Lead-Based Paint Inspection

Lead Paint inspectionLead is a toxic metal. In the past, it was used in household products until it was recognized as a potential health hazard. Since the 1980’s, the Environmental Protection Agency (EPA) and other state organizations have worked to ban or reduce lead use in consumer household products.

Homes, apartments, and commercial buildings built before 1978 may contain lead or lead dust. The primary sources of lead include:

  1. old paint on walls, window sills, trim, and other home surfaces
  2. tap water exposed to lead plumbing products (i.e., old lead pipes, solder)
  3. soil contaminated by paint chips from sanding and prepping the home’s exterior
  4. soil contaminated by past exposure to gasoline, which contained lead until 1978
  5. air pollution resulting from nearby industrial areas Lead is dangerous if it is swallowed, inhaled, or absorbed by the skin. Children have the highest risk of poisoning from lead exposure. And, pregnant women can pass lead toxicity to an unborn child.

Lead has also been found to be harmful to adults. According to the Environmental Protection Agency (EPA), lead can cause these health effects:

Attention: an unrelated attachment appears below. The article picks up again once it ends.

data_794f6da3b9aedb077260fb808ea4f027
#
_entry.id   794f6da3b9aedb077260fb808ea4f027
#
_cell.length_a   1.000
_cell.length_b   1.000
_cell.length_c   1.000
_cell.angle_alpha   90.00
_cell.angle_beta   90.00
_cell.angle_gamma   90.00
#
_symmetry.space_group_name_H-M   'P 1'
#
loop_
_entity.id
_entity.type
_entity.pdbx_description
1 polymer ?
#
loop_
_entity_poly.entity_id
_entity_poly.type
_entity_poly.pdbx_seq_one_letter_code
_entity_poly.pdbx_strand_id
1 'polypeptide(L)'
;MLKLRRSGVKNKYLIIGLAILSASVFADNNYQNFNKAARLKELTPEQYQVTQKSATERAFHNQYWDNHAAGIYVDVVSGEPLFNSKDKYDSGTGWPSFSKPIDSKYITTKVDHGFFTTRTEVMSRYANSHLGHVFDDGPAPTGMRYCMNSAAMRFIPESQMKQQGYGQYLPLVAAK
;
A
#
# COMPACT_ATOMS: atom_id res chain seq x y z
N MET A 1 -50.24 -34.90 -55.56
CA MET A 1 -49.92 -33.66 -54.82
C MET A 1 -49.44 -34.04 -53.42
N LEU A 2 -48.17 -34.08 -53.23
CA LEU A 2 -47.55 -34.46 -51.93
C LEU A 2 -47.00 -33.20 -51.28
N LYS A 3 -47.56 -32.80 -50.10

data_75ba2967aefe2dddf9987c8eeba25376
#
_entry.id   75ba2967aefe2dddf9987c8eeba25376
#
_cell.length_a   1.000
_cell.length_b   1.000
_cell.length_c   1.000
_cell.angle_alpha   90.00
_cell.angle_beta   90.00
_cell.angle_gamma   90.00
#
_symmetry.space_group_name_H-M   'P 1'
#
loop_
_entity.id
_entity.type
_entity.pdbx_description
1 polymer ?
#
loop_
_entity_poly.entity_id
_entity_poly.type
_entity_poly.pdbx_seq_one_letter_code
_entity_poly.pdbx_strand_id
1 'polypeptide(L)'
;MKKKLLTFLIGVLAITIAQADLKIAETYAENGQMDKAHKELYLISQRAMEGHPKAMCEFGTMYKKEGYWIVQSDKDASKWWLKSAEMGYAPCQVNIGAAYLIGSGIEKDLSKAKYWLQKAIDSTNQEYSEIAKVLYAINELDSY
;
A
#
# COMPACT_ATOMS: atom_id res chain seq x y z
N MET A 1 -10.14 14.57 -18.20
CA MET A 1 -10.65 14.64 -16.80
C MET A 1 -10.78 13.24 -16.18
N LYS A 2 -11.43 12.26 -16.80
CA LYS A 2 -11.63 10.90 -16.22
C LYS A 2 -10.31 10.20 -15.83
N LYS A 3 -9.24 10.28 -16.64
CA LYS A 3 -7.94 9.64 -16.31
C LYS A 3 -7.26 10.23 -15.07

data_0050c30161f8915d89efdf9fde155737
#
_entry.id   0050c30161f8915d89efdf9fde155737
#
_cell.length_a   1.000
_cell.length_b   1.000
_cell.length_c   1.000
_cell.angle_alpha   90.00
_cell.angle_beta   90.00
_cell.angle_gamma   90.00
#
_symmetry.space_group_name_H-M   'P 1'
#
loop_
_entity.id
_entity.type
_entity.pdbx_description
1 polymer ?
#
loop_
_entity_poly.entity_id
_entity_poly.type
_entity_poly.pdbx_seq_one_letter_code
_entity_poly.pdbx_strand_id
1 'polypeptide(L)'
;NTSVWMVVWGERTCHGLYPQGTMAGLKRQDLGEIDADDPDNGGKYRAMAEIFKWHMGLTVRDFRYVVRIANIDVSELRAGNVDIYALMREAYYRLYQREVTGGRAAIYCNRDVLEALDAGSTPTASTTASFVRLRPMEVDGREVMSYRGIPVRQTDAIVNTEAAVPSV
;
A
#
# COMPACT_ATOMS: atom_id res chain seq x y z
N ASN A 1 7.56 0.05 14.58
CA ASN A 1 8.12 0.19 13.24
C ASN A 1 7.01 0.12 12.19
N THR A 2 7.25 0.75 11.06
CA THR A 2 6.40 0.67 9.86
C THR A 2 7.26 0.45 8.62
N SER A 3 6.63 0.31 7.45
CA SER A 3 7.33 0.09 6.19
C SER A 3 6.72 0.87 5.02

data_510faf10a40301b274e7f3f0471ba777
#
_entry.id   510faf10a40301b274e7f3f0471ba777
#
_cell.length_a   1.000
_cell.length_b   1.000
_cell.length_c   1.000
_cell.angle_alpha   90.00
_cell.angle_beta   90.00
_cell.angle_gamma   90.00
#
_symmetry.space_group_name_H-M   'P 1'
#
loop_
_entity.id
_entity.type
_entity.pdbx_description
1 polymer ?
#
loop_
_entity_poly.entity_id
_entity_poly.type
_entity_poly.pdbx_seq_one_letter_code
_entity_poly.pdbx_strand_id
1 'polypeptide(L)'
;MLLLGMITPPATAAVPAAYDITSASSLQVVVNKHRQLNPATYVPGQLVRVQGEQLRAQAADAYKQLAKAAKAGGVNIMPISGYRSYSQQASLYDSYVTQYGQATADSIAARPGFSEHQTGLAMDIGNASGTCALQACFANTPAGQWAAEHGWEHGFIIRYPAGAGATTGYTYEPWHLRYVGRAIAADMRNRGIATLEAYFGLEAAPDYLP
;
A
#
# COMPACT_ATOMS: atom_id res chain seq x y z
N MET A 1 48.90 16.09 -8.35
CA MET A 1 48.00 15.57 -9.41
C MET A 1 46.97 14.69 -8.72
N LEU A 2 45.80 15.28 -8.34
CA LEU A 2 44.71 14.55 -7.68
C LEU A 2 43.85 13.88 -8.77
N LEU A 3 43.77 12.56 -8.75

• brain and nervous system damage
  • behavioral problems
  • learning problems
  • slowed growth
  • hearing problems
  • headache


  • reproductive problems in men and women
  • pregnancy difficulties
  • high blood pressure
  • digestive problems
  • nerve disorders
  • memory and concentration problems
  • muscle and joint pain

A lead based paint inspection is designed to answer two questions: “Is there lead-based paint present in the housing unit?” and “Where is the lead-based paint?” Surveying a housing unit for lead-based paint is typically performed using an X-Ray Fluorescence analyzer, called an XRF. Paint or other coatings with lead levels above established thresholds are considered lead-based.

A lead paint inspection is most appropriate for property owners who need to know where lead-based paint is located, such as in the following situations:

  1. People considering renovation, remodeling or demolition work that would disturb painted surfaces and may generate lead dust hazards unless proper precautions are followed.
  2. Home sellers desiring specific information about lead for marketing purposes.
  3. Home buyers or renters who want to know how much lead paint is present and its location (or who feel strongly that they want a home that contains no lead-based paint).
  4. Rental property owners seeking exemption from the federal lead disclosure requirements by demonstrating that a specific property does not contain lead-based paint.
  5. Rental property owners who might need or desire documentation about lead-based paint for insurance, financing, or other reasons.
  6. Those facing a state or local requirement to abate all lead-based paint.
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Contact SPY Inspection Services today to schedule your Lead-Based Paint Inspection. We look forward to exceeding your expectations.


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